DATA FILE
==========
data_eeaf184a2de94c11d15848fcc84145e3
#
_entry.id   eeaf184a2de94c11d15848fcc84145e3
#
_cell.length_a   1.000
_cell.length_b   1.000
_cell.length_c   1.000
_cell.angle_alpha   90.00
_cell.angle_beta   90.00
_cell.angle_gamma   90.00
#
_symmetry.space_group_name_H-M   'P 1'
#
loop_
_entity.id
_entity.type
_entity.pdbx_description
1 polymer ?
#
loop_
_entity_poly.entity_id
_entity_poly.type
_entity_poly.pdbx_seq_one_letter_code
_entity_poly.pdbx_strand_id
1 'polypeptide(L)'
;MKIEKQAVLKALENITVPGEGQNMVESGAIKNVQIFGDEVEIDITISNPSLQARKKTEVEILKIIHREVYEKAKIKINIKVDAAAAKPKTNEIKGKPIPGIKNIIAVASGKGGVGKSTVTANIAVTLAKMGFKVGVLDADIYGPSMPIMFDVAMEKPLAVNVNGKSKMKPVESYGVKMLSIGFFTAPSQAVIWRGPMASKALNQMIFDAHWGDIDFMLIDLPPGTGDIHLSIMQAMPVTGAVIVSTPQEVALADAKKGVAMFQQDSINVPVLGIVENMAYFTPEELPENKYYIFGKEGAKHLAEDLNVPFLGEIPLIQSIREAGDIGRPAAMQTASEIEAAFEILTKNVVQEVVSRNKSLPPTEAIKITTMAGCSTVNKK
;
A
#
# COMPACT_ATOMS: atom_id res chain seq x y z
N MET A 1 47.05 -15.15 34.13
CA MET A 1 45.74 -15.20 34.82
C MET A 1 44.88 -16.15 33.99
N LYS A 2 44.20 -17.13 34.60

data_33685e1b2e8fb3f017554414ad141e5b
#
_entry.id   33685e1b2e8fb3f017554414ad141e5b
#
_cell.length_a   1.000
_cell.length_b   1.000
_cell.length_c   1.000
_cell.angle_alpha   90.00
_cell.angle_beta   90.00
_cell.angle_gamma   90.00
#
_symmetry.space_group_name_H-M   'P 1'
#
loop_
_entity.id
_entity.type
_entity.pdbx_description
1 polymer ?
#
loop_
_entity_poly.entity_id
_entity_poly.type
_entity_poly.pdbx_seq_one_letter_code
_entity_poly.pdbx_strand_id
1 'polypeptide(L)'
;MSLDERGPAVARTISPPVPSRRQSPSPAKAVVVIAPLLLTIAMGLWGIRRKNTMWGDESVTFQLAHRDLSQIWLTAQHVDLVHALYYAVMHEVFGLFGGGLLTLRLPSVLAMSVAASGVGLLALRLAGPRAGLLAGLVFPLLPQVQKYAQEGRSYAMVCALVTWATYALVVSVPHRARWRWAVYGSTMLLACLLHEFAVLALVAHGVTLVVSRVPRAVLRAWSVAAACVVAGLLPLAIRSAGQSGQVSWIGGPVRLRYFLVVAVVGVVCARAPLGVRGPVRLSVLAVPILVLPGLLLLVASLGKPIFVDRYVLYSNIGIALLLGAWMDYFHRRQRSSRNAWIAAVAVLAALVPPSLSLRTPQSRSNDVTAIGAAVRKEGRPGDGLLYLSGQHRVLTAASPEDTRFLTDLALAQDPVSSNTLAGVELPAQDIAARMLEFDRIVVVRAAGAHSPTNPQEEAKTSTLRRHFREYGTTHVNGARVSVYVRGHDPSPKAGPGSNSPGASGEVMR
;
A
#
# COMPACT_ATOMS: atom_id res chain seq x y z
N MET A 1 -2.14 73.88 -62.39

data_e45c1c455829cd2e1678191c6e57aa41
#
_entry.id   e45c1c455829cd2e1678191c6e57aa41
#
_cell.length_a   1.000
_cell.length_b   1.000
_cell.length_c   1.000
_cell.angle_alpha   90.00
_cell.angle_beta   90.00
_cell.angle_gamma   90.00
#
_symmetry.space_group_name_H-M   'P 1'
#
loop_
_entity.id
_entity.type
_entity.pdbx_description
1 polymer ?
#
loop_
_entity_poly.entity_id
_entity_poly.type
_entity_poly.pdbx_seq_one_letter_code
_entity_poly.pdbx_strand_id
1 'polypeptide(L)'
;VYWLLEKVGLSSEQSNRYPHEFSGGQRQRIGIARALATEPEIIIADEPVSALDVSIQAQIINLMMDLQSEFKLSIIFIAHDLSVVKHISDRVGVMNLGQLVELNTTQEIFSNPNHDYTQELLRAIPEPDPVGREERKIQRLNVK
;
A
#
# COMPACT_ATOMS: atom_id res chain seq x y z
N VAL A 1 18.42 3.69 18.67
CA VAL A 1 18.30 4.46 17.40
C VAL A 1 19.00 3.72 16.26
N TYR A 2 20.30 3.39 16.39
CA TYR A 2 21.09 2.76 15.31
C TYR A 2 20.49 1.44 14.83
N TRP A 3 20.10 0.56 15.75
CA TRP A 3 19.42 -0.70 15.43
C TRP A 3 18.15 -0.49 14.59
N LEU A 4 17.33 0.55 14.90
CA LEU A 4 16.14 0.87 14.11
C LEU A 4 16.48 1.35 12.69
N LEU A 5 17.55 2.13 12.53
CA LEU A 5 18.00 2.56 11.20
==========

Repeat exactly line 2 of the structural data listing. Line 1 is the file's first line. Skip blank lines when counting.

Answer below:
#